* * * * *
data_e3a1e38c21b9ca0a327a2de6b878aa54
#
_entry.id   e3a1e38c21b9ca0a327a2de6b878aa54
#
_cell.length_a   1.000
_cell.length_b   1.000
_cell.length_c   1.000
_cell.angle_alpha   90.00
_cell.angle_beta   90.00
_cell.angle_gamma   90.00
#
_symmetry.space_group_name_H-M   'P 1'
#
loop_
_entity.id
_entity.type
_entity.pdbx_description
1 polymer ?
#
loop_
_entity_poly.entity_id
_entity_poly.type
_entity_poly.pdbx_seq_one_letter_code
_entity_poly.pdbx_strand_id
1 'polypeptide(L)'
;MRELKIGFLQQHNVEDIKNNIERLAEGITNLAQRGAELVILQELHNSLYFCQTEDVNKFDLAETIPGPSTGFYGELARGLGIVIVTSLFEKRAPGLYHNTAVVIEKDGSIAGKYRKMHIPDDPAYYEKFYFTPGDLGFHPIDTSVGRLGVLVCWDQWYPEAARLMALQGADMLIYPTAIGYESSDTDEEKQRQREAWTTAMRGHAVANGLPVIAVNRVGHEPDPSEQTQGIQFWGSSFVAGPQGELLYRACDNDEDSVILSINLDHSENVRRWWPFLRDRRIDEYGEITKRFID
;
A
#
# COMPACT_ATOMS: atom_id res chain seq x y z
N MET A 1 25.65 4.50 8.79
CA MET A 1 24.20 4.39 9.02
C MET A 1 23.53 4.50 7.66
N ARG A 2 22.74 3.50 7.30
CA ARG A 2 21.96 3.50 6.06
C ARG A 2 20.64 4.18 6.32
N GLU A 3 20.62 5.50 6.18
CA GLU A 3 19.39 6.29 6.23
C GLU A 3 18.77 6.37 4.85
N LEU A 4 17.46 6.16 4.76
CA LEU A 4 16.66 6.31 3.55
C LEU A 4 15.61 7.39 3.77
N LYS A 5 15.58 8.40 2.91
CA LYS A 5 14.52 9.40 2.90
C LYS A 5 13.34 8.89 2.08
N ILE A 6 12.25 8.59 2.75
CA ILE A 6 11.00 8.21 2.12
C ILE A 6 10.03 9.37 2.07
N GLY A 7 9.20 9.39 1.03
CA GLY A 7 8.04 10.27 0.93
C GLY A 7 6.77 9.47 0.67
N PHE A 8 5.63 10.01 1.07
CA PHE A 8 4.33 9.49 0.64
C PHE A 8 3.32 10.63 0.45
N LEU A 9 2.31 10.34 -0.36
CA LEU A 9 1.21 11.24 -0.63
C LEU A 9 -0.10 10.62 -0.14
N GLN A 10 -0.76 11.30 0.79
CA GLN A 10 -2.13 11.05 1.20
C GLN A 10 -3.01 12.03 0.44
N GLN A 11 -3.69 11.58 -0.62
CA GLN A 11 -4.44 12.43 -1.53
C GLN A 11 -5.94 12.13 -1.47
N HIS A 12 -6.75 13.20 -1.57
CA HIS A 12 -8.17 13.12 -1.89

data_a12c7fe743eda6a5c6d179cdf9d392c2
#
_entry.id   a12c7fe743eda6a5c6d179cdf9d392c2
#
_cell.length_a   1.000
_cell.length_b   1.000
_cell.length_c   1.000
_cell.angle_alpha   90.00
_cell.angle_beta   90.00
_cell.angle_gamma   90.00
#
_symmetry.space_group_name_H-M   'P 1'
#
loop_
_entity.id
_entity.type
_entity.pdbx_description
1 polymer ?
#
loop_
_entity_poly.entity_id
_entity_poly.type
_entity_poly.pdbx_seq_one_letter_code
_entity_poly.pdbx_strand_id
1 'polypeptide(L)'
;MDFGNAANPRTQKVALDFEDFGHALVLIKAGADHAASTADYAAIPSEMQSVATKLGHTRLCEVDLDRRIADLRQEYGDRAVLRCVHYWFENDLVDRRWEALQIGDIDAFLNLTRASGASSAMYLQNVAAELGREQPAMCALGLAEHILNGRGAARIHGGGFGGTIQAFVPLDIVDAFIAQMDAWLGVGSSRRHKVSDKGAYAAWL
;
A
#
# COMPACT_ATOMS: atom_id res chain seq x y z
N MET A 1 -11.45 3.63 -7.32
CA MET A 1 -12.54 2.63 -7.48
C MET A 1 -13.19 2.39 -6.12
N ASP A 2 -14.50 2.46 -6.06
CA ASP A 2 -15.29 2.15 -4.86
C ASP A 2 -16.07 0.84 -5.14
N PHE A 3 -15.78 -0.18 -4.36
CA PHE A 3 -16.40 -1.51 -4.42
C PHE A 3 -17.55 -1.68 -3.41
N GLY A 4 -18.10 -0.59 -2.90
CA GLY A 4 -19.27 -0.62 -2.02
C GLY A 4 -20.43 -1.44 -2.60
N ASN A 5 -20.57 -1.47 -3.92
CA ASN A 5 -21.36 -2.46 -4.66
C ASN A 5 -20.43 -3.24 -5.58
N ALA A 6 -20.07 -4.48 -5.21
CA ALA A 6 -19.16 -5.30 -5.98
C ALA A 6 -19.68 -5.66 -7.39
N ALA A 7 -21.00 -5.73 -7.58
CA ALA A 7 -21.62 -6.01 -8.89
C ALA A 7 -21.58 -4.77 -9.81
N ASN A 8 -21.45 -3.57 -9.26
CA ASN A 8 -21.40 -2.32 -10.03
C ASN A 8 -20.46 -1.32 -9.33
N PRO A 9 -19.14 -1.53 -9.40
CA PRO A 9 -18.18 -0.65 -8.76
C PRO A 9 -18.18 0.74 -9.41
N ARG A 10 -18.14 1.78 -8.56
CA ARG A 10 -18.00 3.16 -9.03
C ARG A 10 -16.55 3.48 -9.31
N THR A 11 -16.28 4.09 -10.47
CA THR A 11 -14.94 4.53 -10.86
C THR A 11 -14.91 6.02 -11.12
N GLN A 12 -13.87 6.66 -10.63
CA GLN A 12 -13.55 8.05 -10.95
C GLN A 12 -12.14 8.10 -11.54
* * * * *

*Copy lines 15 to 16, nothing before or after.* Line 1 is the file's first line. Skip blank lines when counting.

_entity.id
_entity.type